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Propoxyphene napsylate is a drug that is used to treat mild-to-moderate pain. Common side effects of this prescription medication include drowsiness, dizziness, and nausea. Because it is not considered a "strong" pain reliever, and because it is particularly dangerous in case of an overdose, this may not be a healthcare provider's first choice in many situations.

What Is Propoxyphene Napsylate?

In November 2010, the United States Food and Drug Administration (FDA) withdrew all medications that contain propoxyphene from the market. It has been determined that the risks of propoxyphene outweigh the possible benefits. In particular, the FDA was concerned about the drug's ability to cause serious changes in the heart rhythm, even at normal doses. Pharmacies will no longer sell this medication, and people who take it should stop and ask their healthcare provider for a more suitable pain medication.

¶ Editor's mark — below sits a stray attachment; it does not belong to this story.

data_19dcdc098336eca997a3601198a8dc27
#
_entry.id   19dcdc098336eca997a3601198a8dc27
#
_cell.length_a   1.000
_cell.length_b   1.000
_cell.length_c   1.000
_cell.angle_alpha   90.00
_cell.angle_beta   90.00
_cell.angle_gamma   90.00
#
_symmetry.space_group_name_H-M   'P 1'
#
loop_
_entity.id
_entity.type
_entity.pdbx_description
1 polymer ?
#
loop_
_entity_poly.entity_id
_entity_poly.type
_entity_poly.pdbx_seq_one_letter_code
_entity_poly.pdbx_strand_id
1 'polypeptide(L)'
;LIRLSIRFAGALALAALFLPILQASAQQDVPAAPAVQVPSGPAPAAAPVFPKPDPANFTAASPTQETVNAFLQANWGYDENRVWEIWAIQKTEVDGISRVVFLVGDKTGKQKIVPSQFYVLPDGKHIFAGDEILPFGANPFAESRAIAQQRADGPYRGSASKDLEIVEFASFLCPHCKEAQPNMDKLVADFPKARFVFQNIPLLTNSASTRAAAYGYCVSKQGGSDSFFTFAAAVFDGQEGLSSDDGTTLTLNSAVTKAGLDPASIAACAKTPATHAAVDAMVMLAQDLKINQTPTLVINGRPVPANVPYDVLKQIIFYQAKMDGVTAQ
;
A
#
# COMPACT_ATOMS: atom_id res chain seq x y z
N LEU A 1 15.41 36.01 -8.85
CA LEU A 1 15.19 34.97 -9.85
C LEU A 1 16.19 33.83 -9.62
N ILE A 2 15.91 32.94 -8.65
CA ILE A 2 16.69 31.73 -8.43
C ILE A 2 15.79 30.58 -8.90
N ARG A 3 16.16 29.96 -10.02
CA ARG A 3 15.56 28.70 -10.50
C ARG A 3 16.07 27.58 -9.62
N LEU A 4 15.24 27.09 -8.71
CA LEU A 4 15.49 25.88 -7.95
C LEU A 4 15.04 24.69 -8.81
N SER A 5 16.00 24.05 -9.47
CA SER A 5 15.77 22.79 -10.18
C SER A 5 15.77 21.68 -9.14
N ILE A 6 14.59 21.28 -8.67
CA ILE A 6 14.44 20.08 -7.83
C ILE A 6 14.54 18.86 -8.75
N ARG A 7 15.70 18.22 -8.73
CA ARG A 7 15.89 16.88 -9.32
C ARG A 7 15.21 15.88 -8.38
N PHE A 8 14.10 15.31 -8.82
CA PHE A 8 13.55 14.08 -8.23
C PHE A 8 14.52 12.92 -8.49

Propoxyphene napsylate (Darvon-N®) is a prescription medication approved to treat mild-to-moderate pain.
There are two forms of propoxyphene: propoxyphene napsylate (Darvon-N) and propoxyphene hydrochloride (Darvon®). Propoxyphene napsylate is less soluble in water compared to the hydrochloride form, perhaps making it less prone to abuse by injection.
(Click What Is Propoxyphene Napsylate Used For? for more information on this topic, including possible off-label uses.)

Are There Side Effects?

Just like any medicine, propoxyphene napsylate may cause side effects. However, not everyone who uses the drug will experience problems. In fact, most people tolerate it quite well. If side effects do occur, in most cases, they are minor and either require no treatment or are treated easily by you or your healthcare provider. Serious reactions are less common.
Common side effects seen with propoxyphene napsylate include but are not limited to:
  • Dizziness
  • Drowsiness
  • Nausea
  • Vomiting.
(Click Side Effects of Propoxyphene Napsylate to learn more, including potentially serious side effects you should report immediately to your healthcare provider.)
Written by/reviewed by:
Last reviewed by: Kristi Monson, PharmD;
Last updated/reviewed:
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